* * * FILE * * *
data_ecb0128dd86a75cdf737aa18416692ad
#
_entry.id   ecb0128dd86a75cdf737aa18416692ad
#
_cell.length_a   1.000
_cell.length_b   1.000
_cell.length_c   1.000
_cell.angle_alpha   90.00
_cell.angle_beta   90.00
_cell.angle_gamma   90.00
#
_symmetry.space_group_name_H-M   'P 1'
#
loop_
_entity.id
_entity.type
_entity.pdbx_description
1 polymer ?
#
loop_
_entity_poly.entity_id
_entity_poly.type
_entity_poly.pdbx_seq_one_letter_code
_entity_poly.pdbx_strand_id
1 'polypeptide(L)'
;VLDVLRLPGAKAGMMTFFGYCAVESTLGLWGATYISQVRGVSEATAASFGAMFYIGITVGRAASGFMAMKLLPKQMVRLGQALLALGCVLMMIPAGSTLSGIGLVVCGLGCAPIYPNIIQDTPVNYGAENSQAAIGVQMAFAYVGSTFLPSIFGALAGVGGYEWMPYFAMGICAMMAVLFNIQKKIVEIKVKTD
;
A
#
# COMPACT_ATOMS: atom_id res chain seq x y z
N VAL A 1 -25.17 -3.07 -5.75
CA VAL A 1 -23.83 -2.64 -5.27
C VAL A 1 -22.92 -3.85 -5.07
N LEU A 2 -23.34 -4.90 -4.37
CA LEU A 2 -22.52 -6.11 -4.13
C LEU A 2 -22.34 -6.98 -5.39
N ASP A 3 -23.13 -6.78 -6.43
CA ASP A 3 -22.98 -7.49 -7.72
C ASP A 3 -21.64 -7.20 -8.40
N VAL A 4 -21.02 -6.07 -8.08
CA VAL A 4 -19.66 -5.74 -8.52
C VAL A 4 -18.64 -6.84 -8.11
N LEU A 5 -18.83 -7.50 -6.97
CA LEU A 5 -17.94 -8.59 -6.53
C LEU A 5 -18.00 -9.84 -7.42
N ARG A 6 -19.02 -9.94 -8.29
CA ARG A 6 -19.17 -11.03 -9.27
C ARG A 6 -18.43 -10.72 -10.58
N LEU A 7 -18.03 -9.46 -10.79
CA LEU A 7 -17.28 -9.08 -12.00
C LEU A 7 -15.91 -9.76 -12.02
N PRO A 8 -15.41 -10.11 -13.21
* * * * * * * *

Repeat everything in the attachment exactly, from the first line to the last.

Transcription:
data_ecb0128dd86a75cdf737aa18416692ad
#
_entry.id   ecb0128dd86a75cdf737aa18416692ad
#
_cell.length_a   1.000
_cell.length_b   1.000
_cell.length_c   1.000
_cell.angle_alpha   90.00
_cell.angle_beta   90.00
_cell.angle_gamma   90.00
#
_symmetry.space_group_name_H-M   'P 1'
#
loop_
_entity.id
_entity.type
_entity.pdbx_description
1 polymer ?
#
loop_
_entity_poly.entity_id
_entity_poly.type
_entity_poly.pdbx_seq_one_letter_code
_entity_poly.pdbx_strand_id
1 'polypeptide(L)'
;VLDVLRLPGAKAGMMTFFGYCAVESTLGLWGATYISQVRGVSEATAASFGAMFYIGITVGRAASGFMAMKLLPKQMVRLGQALLALGCVLMMIPAGSTLSGIGLVVCGLGCAPIYPNIIQDTPVNYGAENSQAAIGVQMAFAYVGSTFLPSIFGALAGVGGYEWMPYFAMGICAMMAVLFNIQKKIVEIKVKTD
;
A
#
# COMPACT_ATOMS: atom_id res chain seq x y z
N VAL A 1 -25.17 -3.07 -5.75
CA VAL A 1 -23.83 -2.64 -5.27
C VAL A 1 -22.92 -3.85 -5.07
N LEU A 2 -23.34 -4.90 -4.37
CA LEU A 2 -22.52 -6.11 -4.13
C LEU A 2 -22.34 -6.98 -5.39
N ASP A 3 -23.13 -6.78 -6.43
CA ASP A 3 -22.98 -7.49 -7.72
C ASP A 3 -21.64 -7.20 -8.40
N VAL A 4 -21.02 -6.07 -8.08
CA VAL A 4 -19.66 -5.74 -8.52
C VAL A 4 -18.64 -6.84 -8.11
N LEU A 5 -18.83 -7.50 -6.97
CA LEU A 5 -17.94 -8.59 -6.53
C LEU A 5 -18.00 -9.84 -7.42
N ARG A 6 -19.02 -9.94 -8.29
CA ARG A 6 -19.17 -11.03 -9.27
C ARG A 6 -18.43 -10.72 -10.58
N LEU A 7 -18.03 -9.46 -10.79
CA LEU A 7 -17.28 -9.08 -12.00
C LEU A 7 -15.91 -9.76 -12.02
N PRO A 8 -15.41 -10.11 -13.21